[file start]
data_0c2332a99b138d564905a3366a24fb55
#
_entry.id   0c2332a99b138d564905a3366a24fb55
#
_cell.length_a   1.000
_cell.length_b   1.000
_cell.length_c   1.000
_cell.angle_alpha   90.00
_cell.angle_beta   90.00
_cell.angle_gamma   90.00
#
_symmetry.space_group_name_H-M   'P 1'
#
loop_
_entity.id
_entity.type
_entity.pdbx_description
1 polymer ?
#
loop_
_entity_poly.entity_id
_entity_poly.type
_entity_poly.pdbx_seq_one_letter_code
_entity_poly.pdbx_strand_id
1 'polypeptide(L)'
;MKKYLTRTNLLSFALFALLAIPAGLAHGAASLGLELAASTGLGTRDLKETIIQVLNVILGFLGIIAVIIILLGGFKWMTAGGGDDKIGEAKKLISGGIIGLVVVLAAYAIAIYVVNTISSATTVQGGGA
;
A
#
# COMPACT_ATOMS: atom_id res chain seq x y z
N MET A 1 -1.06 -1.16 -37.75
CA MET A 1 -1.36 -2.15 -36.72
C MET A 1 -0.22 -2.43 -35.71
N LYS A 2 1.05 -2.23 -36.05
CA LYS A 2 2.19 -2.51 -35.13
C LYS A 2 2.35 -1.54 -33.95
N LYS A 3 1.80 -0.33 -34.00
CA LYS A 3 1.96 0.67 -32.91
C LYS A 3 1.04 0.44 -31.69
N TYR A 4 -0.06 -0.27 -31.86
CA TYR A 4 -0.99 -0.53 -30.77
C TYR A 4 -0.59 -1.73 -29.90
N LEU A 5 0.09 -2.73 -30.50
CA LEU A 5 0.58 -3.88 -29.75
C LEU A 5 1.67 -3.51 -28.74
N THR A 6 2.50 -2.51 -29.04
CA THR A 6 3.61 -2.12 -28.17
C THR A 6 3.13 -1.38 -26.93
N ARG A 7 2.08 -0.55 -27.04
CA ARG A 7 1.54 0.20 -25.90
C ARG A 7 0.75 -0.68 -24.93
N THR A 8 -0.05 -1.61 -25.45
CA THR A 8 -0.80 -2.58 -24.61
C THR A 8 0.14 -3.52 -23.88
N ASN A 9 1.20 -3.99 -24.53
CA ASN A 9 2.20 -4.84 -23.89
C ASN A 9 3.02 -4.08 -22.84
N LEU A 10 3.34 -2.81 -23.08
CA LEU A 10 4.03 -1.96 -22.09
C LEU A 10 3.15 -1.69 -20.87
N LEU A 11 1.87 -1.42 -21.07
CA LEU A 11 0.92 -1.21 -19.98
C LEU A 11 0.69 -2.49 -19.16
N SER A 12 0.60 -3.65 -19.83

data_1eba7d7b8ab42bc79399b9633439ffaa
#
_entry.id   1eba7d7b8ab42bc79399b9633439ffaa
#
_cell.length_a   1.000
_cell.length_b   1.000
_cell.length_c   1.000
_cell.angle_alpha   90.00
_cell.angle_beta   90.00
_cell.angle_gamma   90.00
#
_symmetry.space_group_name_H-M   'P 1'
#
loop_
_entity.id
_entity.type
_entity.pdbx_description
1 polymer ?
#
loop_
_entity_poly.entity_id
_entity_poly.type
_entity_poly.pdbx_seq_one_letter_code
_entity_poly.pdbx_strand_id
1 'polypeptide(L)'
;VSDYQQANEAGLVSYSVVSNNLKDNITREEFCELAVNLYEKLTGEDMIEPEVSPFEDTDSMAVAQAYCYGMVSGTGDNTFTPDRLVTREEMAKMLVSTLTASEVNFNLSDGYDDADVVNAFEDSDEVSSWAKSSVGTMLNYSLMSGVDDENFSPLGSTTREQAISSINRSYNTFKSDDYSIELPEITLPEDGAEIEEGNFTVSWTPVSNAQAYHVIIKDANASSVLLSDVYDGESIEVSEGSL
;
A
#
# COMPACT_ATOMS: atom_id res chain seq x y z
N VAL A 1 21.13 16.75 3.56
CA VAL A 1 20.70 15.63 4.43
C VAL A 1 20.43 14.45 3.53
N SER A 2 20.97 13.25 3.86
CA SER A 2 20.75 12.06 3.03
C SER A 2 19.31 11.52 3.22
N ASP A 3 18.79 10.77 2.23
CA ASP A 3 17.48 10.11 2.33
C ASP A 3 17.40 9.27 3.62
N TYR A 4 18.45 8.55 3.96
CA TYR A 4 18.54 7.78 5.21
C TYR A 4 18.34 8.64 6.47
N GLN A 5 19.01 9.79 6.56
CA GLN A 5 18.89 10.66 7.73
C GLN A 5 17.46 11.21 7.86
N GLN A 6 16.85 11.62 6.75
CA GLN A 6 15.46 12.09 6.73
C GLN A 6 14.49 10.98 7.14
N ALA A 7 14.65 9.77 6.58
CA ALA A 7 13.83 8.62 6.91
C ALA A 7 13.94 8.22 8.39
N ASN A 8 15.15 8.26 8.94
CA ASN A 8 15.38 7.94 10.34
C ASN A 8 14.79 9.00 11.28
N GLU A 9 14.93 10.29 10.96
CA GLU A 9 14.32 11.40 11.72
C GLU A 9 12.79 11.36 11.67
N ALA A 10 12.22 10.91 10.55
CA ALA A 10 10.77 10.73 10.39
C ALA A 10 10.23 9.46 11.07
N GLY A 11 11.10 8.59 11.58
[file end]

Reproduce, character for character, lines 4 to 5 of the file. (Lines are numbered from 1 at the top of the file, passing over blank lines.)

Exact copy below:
#
_cell.length_a   1.000